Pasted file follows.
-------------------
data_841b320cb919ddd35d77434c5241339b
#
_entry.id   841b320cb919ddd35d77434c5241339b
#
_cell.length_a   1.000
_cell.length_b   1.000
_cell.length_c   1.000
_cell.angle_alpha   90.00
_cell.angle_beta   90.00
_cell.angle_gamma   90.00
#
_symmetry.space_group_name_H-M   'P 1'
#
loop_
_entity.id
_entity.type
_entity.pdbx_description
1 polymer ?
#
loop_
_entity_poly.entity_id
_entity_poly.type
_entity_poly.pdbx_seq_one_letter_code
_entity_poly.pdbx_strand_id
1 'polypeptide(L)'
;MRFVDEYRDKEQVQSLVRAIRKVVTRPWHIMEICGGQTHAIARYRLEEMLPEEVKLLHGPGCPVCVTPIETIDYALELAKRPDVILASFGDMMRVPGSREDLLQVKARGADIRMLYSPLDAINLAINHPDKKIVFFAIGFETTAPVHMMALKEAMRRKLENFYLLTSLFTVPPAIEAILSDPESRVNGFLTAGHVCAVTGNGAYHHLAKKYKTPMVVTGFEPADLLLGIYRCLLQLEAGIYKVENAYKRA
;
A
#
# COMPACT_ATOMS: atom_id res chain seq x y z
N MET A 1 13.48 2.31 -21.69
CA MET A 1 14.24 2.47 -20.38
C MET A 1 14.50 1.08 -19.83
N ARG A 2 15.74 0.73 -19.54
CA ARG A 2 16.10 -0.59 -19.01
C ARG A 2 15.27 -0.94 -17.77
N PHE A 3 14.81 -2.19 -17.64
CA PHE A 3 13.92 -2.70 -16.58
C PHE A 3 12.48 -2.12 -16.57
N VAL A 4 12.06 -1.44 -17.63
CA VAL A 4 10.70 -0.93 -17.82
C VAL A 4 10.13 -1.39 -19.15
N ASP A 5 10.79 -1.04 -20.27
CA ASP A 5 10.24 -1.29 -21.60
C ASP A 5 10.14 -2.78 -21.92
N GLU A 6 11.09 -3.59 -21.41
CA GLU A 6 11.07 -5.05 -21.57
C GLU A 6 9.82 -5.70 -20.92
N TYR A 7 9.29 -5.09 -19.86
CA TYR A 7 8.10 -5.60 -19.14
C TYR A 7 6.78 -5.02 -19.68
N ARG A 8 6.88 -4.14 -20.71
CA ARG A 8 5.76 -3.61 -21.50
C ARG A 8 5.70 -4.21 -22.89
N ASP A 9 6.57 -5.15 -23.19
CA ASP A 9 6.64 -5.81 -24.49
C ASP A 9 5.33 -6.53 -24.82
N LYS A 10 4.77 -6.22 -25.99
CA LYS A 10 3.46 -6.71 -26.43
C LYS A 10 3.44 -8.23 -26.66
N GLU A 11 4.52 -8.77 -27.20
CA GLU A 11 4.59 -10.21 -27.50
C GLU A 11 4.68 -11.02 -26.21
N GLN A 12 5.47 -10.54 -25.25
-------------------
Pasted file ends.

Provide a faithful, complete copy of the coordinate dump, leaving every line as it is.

data_841b320cb919ddd35d77434c5241339b
#
_entry.id   841b320cb919ddd35d77434c5241339b
#
_cell.length_a   1.000
_cell.length_b   1.000
_cell.length_c   1.000
_cell.angle_alpha   90.00
_cell.angle_beta   90.00
_cell.angle_gamma   90.00
#
_symmetry.space_group_name_H-M   'P 1'
#
loop_
_entity.id
_entity.type
_entity.pdbx_description
1 polymer ?
#
loop_
_entity_poly.entity_id
_entity_poly.type
_entity_poly.pdbx_seq_one_letter_code
_entity_poly.pdbx_strand_id
1 'polypeptide(L)'
;MRFVDEYRDKEQVQSLVRAIRKVVTRPWHIMEICGGQTHAIARYRLEEMLPEEVKLLHGPGCPVCVTPIETIDYALELAKRPDVILASFGDMMRVPGSREDLLQVKARGADIRMLYSPLDAINLAINHPDKKIVFFAIGFETTAPVHMMALKEAMRRKLENFYLLTSLFTVPPAIEAILSDPESRVNGFLTAGHVCAVTGNGAYHHLAKKYKTPMVVTGFEPADLLLGIYRCLLQLEAGIYKVENAYKRA
;
A
#
# COMPACT_ATOMS: atom_id res chain seq x y z
N MET A 1 13.48 2.31 -21.69
CA MET A 1 14.24 2.47 -20.38
C MET A 1 14.50 1.08 -19.83
N ARG A 2 15.74 0.73 -19.54
CA ARG A 2 16.10 -0.59 -19.01
C ARG A 2 15.27 -0.94 -17.77
N PHE A 3 14.81 -2.19 -17.64
CA PHE A 3 13.92 -2.70 -16.58
C PHE A 3 12.48 -2.12 -16.57
N VAL A 4 12.06 -1.44 -17.63
CA VAL A 4 10.70 -0.93 -17.82
C VAL A 4 10.13 -1.39 -19.15
N ASP A 5 10.79 -1.04 -20.27
CA ASP A 5 10.24 -1.29 -21.60
C ASP A 5 10.14 -2.78 -21.92
N GLU A 6 11.09 -3.59 -21.41
CA GLU A 6 11.07 -5.05 -21.57
C GLU A 6 9.82 -5.70 -20.92
N TYR A 7 9.29 -5.09 -19.86
CA TYR A 7 8.10 -5.60 -19.14
C TYR A 7 6.78 -5.02 -19.68
N ARG A 8 6.88 -4.14 -20.71
CA ARG A 8 5.76 -3.61 -21.50
C ARG A 8 5.70 -4.21 -22.89
N ASP A 9 6.57 -5.15 -23.19
CA ASP A 9 6.64 -5.81 -24.49
C ASP A 9 5.33 -6.53 -24.82
N LYS A 10 4.77 -6.22 -25.99
CA LYS A 10 3.46 -6.71 -26.43
C LYS A 10 3.44 -8.23 -26.66
N GLU A 11 4.52 -8.77 -27.20
CA GLU A 11 4.59 -10.21 -27.50
C GLU A 11 4.68 -11.02 -26.21
N GLN A 12 5.47 -10.54 -25.25